The Shopaholic’s Best Friend
“Terell” reads his Century 21 salesman badge at the 66th and Broadway store, and Terell McCollum solves any hang-ups about you and clothing you haven’t shared with anyone. Indeed he mumbles solutions with flair as he rushes to my side. He gives better–more honest—service than fancy salesmen at Bergdorf Goodman. “You’re a color person,” the twenty-something Terell mumbles today, “forget black.”
It’s his kind way of saying what I’ve suspected for years–I’m too sallow for black.
He’s honest. To the point. And fun. He’s a priceless addition to my on-again shopaholic life. The great thing about Century 21 is that the money you save ($200) on oh-say red Malo pants (original retail cost $300) is written on the price tag. Better still you’ll always have the memory of scoring a great purchase—even if the fun vapor dries and you admit you don’t need the merch, and you return it (unworn) for cash.
I watch Terrell deftly handle an elderly customer and I say, “Terrell, you know things.” “Yes I do”, he sings out, straightening a rack of deeply discounted Missoni treasures with an assured clatter. He even has a loose-leaf book for customers’ favorite brands–he alerts us when they come in. My years of window shopping pay off here in spades. (By the way, no one I grill at Century 21 can or will solve the mystery of precisely how they acquire goodies they sell for so little.)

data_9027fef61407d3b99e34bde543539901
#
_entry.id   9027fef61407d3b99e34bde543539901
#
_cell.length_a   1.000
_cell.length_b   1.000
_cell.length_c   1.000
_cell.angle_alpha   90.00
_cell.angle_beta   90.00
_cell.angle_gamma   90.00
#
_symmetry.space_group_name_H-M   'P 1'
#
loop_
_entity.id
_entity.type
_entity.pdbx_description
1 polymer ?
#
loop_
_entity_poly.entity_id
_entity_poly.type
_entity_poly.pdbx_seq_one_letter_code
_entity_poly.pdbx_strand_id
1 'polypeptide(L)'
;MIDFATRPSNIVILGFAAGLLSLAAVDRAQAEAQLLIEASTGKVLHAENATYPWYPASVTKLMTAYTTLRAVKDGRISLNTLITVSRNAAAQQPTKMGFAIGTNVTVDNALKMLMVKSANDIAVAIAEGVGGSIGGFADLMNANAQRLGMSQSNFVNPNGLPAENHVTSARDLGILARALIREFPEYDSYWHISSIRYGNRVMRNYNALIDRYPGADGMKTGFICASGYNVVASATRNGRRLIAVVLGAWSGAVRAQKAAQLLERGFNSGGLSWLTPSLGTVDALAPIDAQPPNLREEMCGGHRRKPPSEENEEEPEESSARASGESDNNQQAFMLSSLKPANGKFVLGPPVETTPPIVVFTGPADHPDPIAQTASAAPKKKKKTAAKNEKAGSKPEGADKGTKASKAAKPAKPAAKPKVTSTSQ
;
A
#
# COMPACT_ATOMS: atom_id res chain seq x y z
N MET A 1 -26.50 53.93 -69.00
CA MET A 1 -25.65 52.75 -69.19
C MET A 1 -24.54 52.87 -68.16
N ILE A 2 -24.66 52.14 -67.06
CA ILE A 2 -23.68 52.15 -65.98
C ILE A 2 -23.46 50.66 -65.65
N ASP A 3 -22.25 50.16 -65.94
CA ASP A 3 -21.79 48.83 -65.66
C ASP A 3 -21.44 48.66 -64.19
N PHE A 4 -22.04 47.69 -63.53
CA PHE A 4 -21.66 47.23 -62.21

Now for the bitter lesson: beware department store sales that promise 25-30% price reductions. These stores mark merch up 300% minimum. Why do you think they spend money to advertise these sales. At Century 21 and consignment stores we pay under 30% of retail prices. It’s worth putting in the extra time required to sift through obvious unacceptables to find jewels.
As a matter of fact, the same goes for jewelry. As soon as you exit Cartier, your $16,000 diamond bracelet loses ¾ of that humongous price. Check out estate jewelry dealers on 47th street if you don’t believe me. And then check them again!
Trust your Manhattan Voyeur.